Back to Basics: Sentence Structure

It’s time for a quick grammar lesson! Down to the very atoms that creates the human language. Sentence structure! *Said in a loud booming voice*

I remember going over this topic when I was in school and it being seemingly pointless lesson throughout the entire class. We would probably spend half a class on it, because it was a state requirement, and it was a quick 100 for me. Though something I never learned how to do is making a sentence structure tree, and hopefully I’ll find a good grammar book that will help me learn that because for some reason I would just like to know how. But for this post we’ll go over the quick basics and when I figure out the tree thing I’ll add it on as a later post.

The Main Parts of a Sentence:

Subject – (Noun) That which forms a thought*

A subject is what/who the sentence is about and is normally in the perspective of the item causing the verb that is attached within the sentence. It is also written as a noun.

Verb – (Noun) Any member of a class of words that function as the main elements of predicates, that typically express action, state, or a relation between two things, and that may be inflected for tense, aspect, voice, mood,and to show agreement with their subject or object.*

A verb is the action that is taking place within the sentence, whether it has/is/will happen, as it is performed by the subject upon the object within the sentence.

Object – (Noun) A noun, noun phrase, or noun substitute representing by its syntactical position either the goal of the action of a verb or the goal of a preposition in a prepositional phrase*

This is the thing that the verb is being performed upon by the subject. Normally it is a noun, just like the subject so there are cases where the object and the subject are the same thing.

With these three components alone you can create a simple sentence, which we will go into later in the post. But as with any weapon in any RPG, the weapons of the writer could always use modifiers. Especially that of +10 complexity!

Adding Complexity to Your Sentences:

Adverb – (Noun) Any member of a class of words that function as modifiers of verbs or clauses.*

They add flavor to the verb you are using in the sentence. For the main part this modifier answers the question, ‘How was the action performed upon the object?’

Adjective- (Noun) Any member of a class of words that modify nouns and pronouns, primarily by describing a particular quality of the word they are modifying. *

For the adjectives they add spice and color to the subjects and objects within the sentence. This can pertain to color, shape, size, texture, all the fun stuff you can possibly include within your sentence.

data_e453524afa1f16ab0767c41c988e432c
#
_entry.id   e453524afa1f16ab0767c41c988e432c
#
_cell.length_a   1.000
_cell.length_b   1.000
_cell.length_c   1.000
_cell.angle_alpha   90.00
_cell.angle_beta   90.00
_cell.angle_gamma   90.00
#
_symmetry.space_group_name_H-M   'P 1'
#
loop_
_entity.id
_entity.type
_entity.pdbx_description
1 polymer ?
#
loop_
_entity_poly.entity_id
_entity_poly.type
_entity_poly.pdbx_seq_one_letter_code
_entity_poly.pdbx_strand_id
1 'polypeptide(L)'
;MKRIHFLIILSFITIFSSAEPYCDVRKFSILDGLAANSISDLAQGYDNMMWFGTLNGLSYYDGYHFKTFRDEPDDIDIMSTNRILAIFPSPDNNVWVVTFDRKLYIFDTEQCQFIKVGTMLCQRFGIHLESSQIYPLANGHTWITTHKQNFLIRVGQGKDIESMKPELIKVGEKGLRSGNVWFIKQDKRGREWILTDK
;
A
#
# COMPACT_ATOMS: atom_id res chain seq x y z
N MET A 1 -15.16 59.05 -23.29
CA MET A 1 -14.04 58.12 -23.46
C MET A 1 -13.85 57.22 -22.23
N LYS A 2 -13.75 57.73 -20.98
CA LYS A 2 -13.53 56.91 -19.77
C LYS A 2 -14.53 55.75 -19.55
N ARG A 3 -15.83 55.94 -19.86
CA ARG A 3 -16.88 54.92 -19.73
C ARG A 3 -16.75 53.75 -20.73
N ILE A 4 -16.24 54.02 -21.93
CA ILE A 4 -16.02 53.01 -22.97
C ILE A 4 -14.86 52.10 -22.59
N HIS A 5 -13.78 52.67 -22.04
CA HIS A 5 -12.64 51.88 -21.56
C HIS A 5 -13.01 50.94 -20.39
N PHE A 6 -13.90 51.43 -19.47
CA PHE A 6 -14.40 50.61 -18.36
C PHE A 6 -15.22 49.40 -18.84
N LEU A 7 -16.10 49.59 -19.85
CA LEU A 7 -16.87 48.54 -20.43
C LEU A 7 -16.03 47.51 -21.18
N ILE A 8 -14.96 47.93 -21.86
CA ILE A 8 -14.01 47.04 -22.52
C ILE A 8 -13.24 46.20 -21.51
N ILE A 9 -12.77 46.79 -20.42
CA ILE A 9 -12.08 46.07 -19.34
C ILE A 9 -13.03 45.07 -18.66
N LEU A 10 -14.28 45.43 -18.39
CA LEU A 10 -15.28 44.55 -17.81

Prepositional Phrase – (Noun) A phrase consisting of a preposition, its object, which is usually a noun or a pronoun, and any modifiers of the object. *

Prepositional phrases are usually the glue within the sentence. They ultimately create the connection between the subject, verb, and object.

How to Put it All Together:

With these six things you can create a sentence. Now it’s just time to re-arrange them into a proper sentence.

Simple Sentence

This is the sentence that includes the fewest number of parts as it contains one subject, verb, and object. Also here is the time when the object and subject can be the same thing. In it’s entirety it contains only one clause, that works on it’s own.

Compound Sentence

This sentence normally has double the parts of the simple sentence but instead of them being divided by a period, they are combined by using a conjunction (ex. and, but, like). On their own each one can be a simple sentence and make sense.

Complex Sentence

Like the compound sentence it has multiples of the subject, verb, and object parts of a sentence but they can’t be separated. Both won’t be able to make sense on their own, but one of them will. (Grammar death match?)

Compound Complex Sentence

This sentence is really a one two punch. Like the compound sentence this will have two parts of the sentence that are able to make sense without the other parts, but like the complex sentence there will be one part that has to be left behind.


And there you have it! There is the basic coverage on sentence structure. A 30 minute lecture covered in one small post! Later on this year I will be going in much deeper into grammar so keep an eye out! Also if there is a topic you would like me to cover this year, go to the Contacts page and send me an email! I’m always open to new ideas. 🙂 [Privacy Policy will still apply. Your name will not be mentioned without your consent.]

*Source of definitions from

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One thought on “Back to Basics: Sentence Structure

  1. Diagramming sentences was one of the funnest parts of English class! I taught my students how to do it (not something the North Carolina system included in the curriculum) and it really helped improve their grammar and writing.

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